Third Party & Independents Archives

The Politics of Appearance

Recently there was an outcry that John Kerry used Botox to improve his looks for his presidential run. Faced with this momentous accusation, one which would leave Rene Zellweger staggered, Kerry strongly denied the allegations. Reminiscent of Clinton, he could have defiantly declared: “I did not inject”. Whatever the truth about this silly rumor, what is really being “covered-up” here is the hypocrisy of presidential politics. Why is John Kerry in the commanding lead of the democratic nomination process today? Sure his war record is impressive, but the major reason is that he looks presidential (and why is John Edwards in second place…) Lets not fool ourselves, an ugly person will not be elected president- people want a leader who projects the persona they imagine as a leader. That is why he got Botox.. or did he? Does it matter?

The momentous debate between JFK and Nixon ushered in the TV era of politics in 1960. Nixon looked like he had his 5-oclock shadow, while JFK looked young and vigorous (ironic, since JFK was perhaps the most sickly president we have ever had, as detailed by Chris Matthew’s excellent book on Kennedy and Nixon, which I recommend to anyone). JFK “won” that debate based upon his appearance (those who listened to the debate on the radio thought Nixon had won), and went on to take the election.

Before this, our president didn’t have to look a particular way. Howard Taft was rotund. FDR was in a wheelchair. A Colonel once declared that Abraham Lincoln was the “ugliest man I have ever laid eyes upon”. It is not so these days. From the heart-throb JFK, to the movie star Ronald Reagan, to the smooth talking and slick Clinton- the image and appearance matters a lot to the electorate, whether they want to admit it or not.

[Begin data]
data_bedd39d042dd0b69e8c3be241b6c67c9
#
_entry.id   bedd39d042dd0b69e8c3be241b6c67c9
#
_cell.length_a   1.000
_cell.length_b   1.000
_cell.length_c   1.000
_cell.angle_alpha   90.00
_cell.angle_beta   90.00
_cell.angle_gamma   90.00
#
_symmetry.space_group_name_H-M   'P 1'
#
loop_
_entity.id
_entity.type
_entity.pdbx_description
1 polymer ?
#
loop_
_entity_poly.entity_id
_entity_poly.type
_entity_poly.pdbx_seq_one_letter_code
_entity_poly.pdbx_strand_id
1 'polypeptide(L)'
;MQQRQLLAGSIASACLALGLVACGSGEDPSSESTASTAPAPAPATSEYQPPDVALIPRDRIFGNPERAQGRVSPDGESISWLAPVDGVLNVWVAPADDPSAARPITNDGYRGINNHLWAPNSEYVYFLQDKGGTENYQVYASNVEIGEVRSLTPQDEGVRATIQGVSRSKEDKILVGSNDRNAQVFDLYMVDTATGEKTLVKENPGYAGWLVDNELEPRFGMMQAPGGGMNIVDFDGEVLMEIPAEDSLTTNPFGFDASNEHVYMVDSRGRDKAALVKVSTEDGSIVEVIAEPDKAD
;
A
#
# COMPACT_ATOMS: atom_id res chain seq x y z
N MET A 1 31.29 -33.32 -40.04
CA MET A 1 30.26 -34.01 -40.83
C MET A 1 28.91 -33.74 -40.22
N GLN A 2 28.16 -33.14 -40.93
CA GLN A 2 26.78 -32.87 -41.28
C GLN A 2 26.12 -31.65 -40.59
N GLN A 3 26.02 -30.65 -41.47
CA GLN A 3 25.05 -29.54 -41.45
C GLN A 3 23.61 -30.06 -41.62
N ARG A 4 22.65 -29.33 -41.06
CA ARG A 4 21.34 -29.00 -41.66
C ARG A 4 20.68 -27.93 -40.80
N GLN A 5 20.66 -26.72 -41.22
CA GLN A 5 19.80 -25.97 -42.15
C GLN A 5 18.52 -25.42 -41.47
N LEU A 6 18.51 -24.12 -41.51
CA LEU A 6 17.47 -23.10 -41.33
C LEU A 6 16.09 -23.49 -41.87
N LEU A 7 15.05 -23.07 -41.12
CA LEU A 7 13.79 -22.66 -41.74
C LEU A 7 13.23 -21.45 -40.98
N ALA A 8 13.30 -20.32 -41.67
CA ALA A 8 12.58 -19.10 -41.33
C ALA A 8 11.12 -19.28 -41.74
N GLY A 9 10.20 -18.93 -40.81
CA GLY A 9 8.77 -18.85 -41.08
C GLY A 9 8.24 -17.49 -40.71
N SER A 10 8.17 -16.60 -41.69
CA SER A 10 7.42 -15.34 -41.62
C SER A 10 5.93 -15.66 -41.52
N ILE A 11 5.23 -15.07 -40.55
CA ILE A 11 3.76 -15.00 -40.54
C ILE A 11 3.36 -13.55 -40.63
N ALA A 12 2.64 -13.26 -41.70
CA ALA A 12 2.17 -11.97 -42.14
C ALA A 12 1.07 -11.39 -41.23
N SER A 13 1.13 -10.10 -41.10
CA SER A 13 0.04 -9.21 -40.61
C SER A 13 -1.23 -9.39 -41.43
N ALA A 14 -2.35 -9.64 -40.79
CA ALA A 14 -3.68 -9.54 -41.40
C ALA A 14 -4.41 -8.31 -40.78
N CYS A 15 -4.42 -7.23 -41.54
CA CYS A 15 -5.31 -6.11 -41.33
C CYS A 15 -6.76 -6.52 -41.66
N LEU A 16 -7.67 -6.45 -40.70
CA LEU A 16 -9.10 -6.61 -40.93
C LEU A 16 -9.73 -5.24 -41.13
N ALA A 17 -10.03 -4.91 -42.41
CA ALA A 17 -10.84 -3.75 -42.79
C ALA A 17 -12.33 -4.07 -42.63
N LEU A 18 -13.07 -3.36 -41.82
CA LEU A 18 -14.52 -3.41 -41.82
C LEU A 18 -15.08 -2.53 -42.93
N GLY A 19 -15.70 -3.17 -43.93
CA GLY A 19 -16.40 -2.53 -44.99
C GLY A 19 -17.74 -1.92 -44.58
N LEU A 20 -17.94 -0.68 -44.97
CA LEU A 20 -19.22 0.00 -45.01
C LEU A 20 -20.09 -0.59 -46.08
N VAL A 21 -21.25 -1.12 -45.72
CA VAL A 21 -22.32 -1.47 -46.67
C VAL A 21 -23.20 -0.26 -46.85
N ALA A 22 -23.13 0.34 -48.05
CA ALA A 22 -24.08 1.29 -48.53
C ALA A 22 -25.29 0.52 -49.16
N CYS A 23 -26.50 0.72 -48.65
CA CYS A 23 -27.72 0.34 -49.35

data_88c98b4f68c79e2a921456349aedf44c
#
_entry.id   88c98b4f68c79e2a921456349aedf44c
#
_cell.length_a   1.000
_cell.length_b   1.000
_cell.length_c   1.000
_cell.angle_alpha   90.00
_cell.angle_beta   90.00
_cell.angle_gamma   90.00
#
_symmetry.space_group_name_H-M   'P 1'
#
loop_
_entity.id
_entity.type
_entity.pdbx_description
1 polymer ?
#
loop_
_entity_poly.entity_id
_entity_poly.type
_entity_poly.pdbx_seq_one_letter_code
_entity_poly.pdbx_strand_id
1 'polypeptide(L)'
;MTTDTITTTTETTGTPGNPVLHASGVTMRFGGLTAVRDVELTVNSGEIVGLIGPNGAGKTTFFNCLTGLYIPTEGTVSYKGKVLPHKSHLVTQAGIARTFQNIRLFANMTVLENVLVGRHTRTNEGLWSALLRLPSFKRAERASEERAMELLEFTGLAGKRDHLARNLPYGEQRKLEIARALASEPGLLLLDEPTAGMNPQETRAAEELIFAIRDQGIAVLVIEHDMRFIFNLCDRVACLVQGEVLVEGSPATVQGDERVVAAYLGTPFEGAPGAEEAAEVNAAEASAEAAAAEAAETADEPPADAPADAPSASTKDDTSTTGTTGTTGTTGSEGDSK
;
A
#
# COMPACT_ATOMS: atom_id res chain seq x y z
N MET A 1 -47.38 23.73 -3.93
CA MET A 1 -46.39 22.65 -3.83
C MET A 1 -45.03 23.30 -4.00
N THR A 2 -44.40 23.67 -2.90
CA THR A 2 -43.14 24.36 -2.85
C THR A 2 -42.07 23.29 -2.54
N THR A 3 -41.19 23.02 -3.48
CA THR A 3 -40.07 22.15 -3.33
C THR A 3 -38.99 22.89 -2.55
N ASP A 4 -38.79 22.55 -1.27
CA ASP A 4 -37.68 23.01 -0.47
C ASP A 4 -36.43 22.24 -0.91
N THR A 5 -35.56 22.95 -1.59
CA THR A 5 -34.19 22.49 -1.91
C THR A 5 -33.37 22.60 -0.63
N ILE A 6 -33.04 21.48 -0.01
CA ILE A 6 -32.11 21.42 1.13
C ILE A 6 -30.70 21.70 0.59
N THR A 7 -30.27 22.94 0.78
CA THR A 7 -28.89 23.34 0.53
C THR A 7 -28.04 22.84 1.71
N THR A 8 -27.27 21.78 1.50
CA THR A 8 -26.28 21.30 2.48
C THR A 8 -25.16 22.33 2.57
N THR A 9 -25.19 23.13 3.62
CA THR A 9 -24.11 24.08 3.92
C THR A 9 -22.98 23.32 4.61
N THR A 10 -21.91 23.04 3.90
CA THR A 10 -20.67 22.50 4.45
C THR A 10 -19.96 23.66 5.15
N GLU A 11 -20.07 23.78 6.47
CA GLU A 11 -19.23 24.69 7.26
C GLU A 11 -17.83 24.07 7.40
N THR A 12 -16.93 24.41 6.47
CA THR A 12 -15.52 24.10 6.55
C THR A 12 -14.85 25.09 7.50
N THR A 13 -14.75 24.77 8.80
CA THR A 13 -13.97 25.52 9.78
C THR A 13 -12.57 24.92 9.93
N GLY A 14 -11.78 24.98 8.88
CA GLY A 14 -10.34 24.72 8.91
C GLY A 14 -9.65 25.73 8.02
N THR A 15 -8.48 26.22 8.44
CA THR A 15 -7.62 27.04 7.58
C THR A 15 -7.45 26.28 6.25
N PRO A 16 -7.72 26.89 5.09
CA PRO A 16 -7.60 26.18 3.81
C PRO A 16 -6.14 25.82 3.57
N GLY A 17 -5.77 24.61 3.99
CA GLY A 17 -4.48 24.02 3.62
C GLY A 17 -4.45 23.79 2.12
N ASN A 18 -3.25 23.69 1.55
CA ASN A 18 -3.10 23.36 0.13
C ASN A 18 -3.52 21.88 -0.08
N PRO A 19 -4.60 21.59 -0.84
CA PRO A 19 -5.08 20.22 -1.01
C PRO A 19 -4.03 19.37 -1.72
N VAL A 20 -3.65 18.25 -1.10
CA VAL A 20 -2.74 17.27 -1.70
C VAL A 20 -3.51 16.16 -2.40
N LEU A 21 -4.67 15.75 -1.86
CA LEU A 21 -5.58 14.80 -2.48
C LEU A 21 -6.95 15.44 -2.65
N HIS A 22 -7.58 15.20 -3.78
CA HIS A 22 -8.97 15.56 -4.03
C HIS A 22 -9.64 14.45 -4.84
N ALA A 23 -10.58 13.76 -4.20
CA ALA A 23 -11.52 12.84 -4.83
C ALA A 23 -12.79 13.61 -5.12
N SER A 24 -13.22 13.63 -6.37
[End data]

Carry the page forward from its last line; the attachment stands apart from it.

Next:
A convincing signal of this is the amount of time candidates spend practicing their posture, gestures, appearance with highly paid consultants. From Clinton’s “I feel your pain” thumbs up to George W. Bush’s defiant posture to John Kerry’s funny looking “arms raised in the air like giant man”- they all play on the electorates views of what is “presidential”. They also spend tons of time on their looks, making sure they project the right appearance, because they know the momentous decision of who will become the leader of the most powerful nation in the history of the world can turn on them looking stressed or tired or unpresidential in some other way. They know the imagine will be played over and over again on TV, and that will be it for them.

And yet, when a candidate is suspected of using some sort of chemical injection to make themselves look better, less wrinkled, more presidential- we are outraged (shocked, shocked- to quote Casablanca), the candidate denies it, and we all feel good about ourselves. But the better questions to ask are: (1) say he did use Botox- wouldn’t that make him more likely to win? (who wants a president who looks “old”- isn’t that what really did Bob Dole in..) and (2) what does that say about us?

In the end, we get the candidates and president we deserve. If we wanted the most brilliant thinkers in our nation leading us, I would be flying out Milton Friedman airport on my way from D.C. on spring break. If we wanted those who have the most experience and expertise, Joseph Biden, Bob Dole, Orin Hatch and Joe Lieberman would be our presidents, not slick “outsider” politicians like Bill Clinton and George W. Bush.

So while Kerry and the congenial looking John Edwards are using either Botox or more “conventional” methods of making themselves look more appealing to us, perhaps we need to take a long look at ourselves in the mirror instead.

Posted by Misha Tseytlin at February 5, 2004 9:04 AM